Hundreds of miles of farmland, millions of dollars worth of livestock, and a sky that seems to last forever brings many families to the rural parts of Kansas. But what looks like wealth and beauty to some is not enough for others.

"The community was really torn apart by the fact that we don't have any physicians," said Syracuse resident Carol Roberts.

96 percent of Kansas counties need more doctors. The people who live in the most desperate areas compare it to an epidemic. They say it is a disease attacking employment causing damage beyond repair. "There's been a group of us that have really been praying for the hospital. There's a group that meets up there every morning at 10 o'clock to pray," said Roberts.

Medical leaders at the University of Kansas have faith they can offer and answer. "We target those that at least while they're in college say I want to do medicine," said Dr. James Kallail.

Kallail runs the Scholars in Rural Health program at KU. It gives students who have experience living in rural town, with a G.P.A of 3.5 or greater, automatic admission to medical school. But that's not all. Kallail says most students leave KU Medical School with about $150,000 in loans. He says with his program, students leave debt free. "All you have to do is give back a year of practice in an under served community for a year of the loan. If you're there for four years and you have four years of loan, it's a free medical education," said Kallail.

Joe Sliter knows he wants to be the town doc in a rural community someday. "Sometimes I get a lot of wrinkled noses," said Sliter.

He's not concerned with what his friends think. He's focused on a free ride to becoming a doctor in a tiny town near his family. "I like the atmosphere of the town but I also like going out and fishing and getting to do stuff outdoors and being away from the traffic," said Sliter.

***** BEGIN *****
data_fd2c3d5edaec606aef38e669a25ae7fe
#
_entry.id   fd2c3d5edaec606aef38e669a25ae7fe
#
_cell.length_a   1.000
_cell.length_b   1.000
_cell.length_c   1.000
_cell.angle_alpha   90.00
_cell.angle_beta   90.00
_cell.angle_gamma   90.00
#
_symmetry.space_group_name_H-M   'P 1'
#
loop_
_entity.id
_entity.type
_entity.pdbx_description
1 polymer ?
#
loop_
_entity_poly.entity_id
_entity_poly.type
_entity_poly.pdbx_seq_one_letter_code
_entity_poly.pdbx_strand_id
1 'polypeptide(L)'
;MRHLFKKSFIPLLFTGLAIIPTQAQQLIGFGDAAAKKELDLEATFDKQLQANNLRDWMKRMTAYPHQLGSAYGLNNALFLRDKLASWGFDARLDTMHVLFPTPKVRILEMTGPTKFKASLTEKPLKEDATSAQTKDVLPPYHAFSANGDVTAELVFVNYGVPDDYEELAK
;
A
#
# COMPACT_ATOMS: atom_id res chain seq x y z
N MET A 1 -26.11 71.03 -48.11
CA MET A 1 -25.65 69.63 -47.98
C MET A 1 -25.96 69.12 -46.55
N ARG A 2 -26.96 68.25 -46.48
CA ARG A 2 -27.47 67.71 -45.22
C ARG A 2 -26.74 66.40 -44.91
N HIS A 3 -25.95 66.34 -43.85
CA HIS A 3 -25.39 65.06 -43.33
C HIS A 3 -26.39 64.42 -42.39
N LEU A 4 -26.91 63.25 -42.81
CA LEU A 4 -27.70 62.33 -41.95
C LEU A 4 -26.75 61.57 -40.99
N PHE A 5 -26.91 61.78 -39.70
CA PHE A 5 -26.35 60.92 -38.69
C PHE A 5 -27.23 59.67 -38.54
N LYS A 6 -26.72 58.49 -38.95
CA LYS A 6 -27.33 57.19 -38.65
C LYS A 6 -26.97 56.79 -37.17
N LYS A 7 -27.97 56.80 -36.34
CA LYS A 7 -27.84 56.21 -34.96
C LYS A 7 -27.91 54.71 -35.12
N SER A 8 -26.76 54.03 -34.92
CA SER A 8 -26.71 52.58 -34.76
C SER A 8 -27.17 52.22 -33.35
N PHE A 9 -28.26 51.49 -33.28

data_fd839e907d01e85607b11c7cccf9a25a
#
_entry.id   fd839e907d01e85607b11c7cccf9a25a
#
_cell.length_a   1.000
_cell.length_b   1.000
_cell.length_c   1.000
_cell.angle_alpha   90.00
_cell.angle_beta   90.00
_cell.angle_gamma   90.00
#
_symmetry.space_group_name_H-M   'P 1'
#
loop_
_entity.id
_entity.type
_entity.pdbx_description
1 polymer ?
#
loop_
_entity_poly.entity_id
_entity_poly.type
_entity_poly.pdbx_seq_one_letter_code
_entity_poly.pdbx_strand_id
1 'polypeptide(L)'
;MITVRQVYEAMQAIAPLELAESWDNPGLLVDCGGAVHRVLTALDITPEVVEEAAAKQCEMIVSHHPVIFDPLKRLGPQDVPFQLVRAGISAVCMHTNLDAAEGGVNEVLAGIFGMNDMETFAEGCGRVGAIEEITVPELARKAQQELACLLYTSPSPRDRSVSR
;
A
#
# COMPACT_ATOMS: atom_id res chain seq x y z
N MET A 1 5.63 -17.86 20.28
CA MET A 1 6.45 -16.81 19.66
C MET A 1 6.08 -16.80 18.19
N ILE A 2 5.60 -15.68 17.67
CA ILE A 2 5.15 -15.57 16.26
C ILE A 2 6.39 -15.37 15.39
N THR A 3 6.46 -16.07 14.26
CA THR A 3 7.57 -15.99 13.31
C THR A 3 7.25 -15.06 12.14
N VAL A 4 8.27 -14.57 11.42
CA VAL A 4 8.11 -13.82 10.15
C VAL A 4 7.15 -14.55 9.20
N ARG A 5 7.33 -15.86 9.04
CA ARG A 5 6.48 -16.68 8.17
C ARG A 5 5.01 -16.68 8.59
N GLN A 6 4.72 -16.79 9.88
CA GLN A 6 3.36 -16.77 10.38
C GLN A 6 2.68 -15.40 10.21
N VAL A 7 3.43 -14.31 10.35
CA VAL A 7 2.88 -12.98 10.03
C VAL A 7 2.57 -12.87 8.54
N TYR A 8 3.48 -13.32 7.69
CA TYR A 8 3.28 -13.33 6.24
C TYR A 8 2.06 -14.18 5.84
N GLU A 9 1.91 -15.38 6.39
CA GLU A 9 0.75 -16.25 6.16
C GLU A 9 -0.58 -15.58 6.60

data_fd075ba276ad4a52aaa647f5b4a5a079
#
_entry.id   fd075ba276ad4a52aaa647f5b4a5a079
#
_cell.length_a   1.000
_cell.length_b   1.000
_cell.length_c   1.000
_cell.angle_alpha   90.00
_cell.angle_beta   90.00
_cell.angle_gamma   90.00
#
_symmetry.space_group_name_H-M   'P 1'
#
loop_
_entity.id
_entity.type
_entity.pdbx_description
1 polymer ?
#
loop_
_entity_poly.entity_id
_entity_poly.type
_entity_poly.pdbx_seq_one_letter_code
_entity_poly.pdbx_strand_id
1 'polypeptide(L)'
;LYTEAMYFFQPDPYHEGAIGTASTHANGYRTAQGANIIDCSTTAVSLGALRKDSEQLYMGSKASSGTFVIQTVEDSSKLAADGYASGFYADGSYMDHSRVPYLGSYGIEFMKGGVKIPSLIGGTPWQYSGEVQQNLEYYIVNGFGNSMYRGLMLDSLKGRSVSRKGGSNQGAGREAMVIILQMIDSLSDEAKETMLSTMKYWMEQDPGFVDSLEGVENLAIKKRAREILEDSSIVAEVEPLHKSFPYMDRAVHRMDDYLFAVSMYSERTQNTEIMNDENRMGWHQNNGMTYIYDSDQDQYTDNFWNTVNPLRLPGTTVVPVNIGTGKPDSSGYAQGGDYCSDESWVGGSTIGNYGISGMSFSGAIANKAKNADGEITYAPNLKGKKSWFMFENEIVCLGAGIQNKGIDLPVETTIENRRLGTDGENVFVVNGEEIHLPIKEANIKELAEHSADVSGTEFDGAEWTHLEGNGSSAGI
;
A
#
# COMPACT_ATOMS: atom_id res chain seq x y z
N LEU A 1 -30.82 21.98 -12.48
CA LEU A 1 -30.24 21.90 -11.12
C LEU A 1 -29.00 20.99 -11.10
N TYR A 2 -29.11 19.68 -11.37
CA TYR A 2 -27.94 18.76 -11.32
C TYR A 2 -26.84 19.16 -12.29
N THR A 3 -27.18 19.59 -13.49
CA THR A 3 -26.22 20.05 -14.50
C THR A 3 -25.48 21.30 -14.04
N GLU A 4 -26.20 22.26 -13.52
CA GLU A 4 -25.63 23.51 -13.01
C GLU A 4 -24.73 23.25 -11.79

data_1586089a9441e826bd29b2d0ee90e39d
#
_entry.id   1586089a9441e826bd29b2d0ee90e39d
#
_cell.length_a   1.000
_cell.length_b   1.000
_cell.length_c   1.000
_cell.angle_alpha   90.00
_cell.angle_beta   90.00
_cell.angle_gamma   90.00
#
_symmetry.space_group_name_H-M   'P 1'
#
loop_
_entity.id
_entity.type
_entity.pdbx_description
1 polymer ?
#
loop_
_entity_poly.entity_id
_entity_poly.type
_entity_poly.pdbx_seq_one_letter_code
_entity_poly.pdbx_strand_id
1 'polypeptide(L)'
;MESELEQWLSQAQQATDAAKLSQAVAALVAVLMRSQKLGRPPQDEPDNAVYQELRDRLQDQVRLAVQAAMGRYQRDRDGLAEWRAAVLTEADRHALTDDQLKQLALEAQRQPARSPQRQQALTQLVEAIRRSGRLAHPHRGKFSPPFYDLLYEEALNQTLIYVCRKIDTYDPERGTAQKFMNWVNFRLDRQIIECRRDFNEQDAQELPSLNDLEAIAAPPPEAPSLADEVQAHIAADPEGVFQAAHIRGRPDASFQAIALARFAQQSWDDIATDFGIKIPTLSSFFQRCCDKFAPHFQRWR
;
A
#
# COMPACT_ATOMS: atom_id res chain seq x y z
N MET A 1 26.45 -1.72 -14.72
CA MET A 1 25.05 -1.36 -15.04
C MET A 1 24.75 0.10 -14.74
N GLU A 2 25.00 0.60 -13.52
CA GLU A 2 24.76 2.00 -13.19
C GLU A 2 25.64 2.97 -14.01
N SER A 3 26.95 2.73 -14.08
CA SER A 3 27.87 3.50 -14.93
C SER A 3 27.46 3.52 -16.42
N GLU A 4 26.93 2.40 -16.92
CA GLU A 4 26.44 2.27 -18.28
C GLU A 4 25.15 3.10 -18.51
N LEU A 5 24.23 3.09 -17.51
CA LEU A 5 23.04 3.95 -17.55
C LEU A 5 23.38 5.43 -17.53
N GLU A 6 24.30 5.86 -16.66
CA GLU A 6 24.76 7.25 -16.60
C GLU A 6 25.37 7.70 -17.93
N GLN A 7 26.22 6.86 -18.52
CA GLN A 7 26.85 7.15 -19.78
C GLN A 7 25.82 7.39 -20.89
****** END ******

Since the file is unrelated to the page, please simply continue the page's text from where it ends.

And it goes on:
Even with the incentives, Kallail says students like Sliter are rare. History shows only one in ten students from urban cities will make a commitment to work in a rural town. Only four in ten who, like Sliter, are from rural towns will go back.

"Millinial physicians are driven very differently than their baby boomer parents. They're motivated more by a quality of life, more by a sense of mission, social justice and if we as hospitals can appeal to that sense of mission and social justice we will attract them," said Kearny County Hospital CEO Benjamin Anderson.

Anderson came up with an idea to recruit doctors and so far it seems to work. "The doctors that are coming out to under-served areas now really have a heart for missions," said Anderson.

At his hospital, Anderson offers doctors eight weeks off to do mission work overseas. "We want to not only allow that at our facility but we want to encourage it and recruit mission-hearted, mission-focused people to work in our organization because really the same people that are called to serve in under-served countries do well serving in under-served counties," said Anderson.

He believes to get physicians to rural communities, they need to offer a better quality of life. Anderson hopes hospital leaders and education leaders will work together to make that happen. "It really can't be us versus them. It can't be our neighbors versus each other. We really have to see this as a western Kansas problem," said Anderson.

The most common incentives offered to doctors in rural areas around the state are higher salaries and limited ER on-call time. In some communities, city leaders are helping out by giving what they call "doctor tours" and showing off the perks of living there.

The hospital leaders Eyewitness News talked with say the state is doing its part to get people into rural areas. One example is the "Rural Opportunity Zone" tax credit. It gives five years of state income tax forgiveness to taxpayers moving into a rural Kansas community from out of state.

Wednesday night at 10 p.m. our series continues with how some hospitals are using technology to get around the Doctor Dilemma.